It may sound cliché to say that volunteers are the “lifeblood” of any nonprofit organization. But consider the fact that last year, 326 volunteers directly supported United Way of Logan County with 2,126 hours of community service!
This includes the 15-member Board of Trustees, which governs and guides our organization. Our Campaign Cabinet and United Way Champions in more than 40 workplaces who hustled hard to help us raise over $1 million for our annual campaign. Our Allocations Committee reviews all grant requests and calculates the best ways to invest donor dollars back into the community. It also includes special event participants who took part in one-time activities such as Community Care Day, our corporate volunteer event; Stuff the Bus, our annual school supply drive; or other projects.
Simply put: no volunteers, no United Way! Why do they do it? Since it’s National Volunteer Week, we asked them to find out.
“Giving back is also a great way to get to know your community and its citizens,” said Sally Stolly, Director of Administrative Services at Benjamin Logan Schools and a United Way Board President. “When you volunteer, you have the opportunity to meet lots of new people. Working alongside individuals who also care about improving their surroundings will allow you to broaden your network of friends. Additionally, it will help you to better understand the circumstances of other members of your community. Having a broad, open-minded perspective of the different walks of life around you will help you to be an effective and empathetic citizen.”
“I have always believed that you should give generously of your time, talents, and finances,” said Katie Rychener, Marketing Management Teacher and DECA Advisor at Bellefontaine High School and a United Way Board Member. “My parents raised my sisters and I to have a servant's heart. They were extremely involved volunteers throughout our entire childhood and incredible role models for us. When you give back to those in your community you are helping to build a stronger foundation for the future for ALL residents within your area.”
“I feel privileged and blessed to be healthy, educated, gainfully employed, and financially stable. But I know that so many others are not as fortunate, and I want to do my part to use my time, energy, and resources to help those who need it most,” said Alison Marker, President of Marker, Inc. and a United Way Board member.
National Volunteer Week is a great time to spotlight and explore volunteer opportunities in the community and get involved. There are literally hundreds of ways to volunteer in Logan County, within our United Way family of Funded Agencies and beyond. Our newly published Logan County Volunteer Guide can help match you with a volunteer experience. There's certainly a place for you!
“There are so many opportunities to get involved and make this community stronger,” said Scott Guenther, Senior Director of Manufacturing Operations at AGC and a United Way Board member. “The personal rewards for being part of something bigger than yourself may not be tangible, but they are so meaningful.”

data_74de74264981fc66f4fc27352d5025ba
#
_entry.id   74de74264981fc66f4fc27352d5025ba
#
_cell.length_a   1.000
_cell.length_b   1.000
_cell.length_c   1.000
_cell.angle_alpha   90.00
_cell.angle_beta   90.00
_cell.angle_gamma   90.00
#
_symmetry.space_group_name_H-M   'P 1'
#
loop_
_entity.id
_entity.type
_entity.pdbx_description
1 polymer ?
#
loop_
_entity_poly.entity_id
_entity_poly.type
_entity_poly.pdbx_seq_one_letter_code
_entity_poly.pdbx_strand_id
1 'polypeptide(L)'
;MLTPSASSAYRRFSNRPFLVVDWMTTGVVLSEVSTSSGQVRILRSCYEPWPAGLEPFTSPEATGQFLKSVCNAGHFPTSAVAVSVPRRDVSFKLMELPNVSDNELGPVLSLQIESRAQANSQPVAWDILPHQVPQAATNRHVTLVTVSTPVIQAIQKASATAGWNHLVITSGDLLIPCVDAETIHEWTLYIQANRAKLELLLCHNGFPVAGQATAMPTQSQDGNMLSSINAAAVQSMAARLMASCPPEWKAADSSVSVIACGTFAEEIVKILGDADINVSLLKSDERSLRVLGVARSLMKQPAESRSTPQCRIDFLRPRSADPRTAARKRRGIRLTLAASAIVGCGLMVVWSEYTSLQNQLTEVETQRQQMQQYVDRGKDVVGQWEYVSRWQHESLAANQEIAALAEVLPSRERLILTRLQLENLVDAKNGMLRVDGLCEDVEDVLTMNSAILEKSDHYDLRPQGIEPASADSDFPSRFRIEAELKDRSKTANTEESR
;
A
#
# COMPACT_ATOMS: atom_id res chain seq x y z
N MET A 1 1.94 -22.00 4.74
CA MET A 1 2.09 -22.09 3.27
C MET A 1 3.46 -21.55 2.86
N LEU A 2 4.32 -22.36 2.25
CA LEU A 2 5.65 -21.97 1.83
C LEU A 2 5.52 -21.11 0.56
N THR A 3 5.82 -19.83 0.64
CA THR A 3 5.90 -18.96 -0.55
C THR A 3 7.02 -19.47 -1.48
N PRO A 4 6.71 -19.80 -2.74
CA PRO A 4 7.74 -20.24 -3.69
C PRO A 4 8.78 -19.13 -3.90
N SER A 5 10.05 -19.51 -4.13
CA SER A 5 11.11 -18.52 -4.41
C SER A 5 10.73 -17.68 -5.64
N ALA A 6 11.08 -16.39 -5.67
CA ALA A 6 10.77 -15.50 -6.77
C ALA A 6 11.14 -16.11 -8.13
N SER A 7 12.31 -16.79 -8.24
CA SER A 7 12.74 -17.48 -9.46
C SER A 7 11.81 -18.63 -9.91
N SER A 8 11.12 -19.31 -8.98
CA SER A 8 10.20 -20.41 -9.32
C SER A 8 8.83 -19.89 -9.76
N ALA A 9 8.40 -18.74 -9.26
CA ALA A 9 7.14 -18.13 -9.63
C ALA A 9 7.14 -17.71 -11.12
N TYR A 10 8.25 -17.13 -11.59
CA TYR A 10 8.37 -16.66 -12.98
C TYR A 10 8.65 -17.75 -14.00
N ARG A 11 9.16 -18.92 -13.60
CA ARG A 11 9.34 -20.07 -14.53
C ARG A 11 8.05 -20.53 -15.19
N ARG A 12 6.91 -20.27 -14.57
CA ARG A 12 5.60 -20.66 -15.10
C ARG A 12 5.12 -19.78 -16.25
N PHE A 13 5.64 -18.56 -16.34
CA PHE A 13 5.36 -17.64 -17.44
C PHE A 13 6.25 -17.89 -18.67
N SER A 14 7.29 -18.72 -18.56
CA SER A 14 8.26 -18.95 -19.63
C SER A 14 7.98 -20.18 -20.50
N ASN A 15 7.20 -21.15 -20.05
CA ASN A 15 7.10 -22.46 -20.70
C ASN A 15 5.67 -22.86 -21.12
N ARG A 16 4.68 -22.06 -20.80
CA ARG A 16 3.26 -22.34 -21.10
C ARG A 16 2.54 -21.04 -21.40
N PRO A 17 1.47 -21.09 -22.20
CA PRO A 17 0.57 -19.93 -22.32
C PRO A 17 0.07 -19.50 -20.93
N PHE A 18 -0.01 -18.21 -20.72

Volunteers recommend sharing something you love to do with others.
“My focus of volunteerism is currently in the area of youth sports as a coach for football, basketball and baseball,” said Josh Stolly, an attorney at TDH Law and United Way Board member. “I enjoy seeing kids obtain success – something that is different for each person. Kids need a positive experience in a team setting and my personality allows me to push the kids to be the best teammate and competitor they can be.”
“Start to get involved where your natural interests lead you,” said Janet Siders, Strategic Pricing and Market Analyst at Emerson and a United Way Board member. “I initially started volunteering with hippo therapy because I love animals and children. I believe it is important to help others where possible and to give back to the community in any way you can. My hope is to continue to make improvements and allow others to see the beauty in Logan County's people that I saw when I moved here 16 years ago.”
“Start small, get involved with something that you have an interest in and doors will open to additional opportunities,” said Kim Kirby, Director of Accreditation and Education at Mary Rutan Hospital and a United Way Board member.
“Get involved with United Way,” said Chad Wilkinson, General Manager at V-Teck Communications and a United Way Board member. “Join a service group or organization. Join the Chamber of Commerce. Speak to your local elected officials and ask questions about what is happening in our community.”
“Simply step up! Everyone is extremely busy, but we can all find a little time to support others and opportunities to serve exist everywhere in Logan County,” said Rob Underwood, Superintendent of Indian Lake Schools and a United Way Board member. “Prioritize your time and make serving your community a family activity. If you do not know where to start, contact the United Way for ideas.”
“It’s important to me to contribute to the community we live in,” said Annette Deao, Treatment and Program Director of Logan County Family Court and a United Way Board member. “The energy that it invested in positive efforts within our community is a win for everyone. Ask, be aware, take a risk. Volunteers are an essential component of a healthy community.”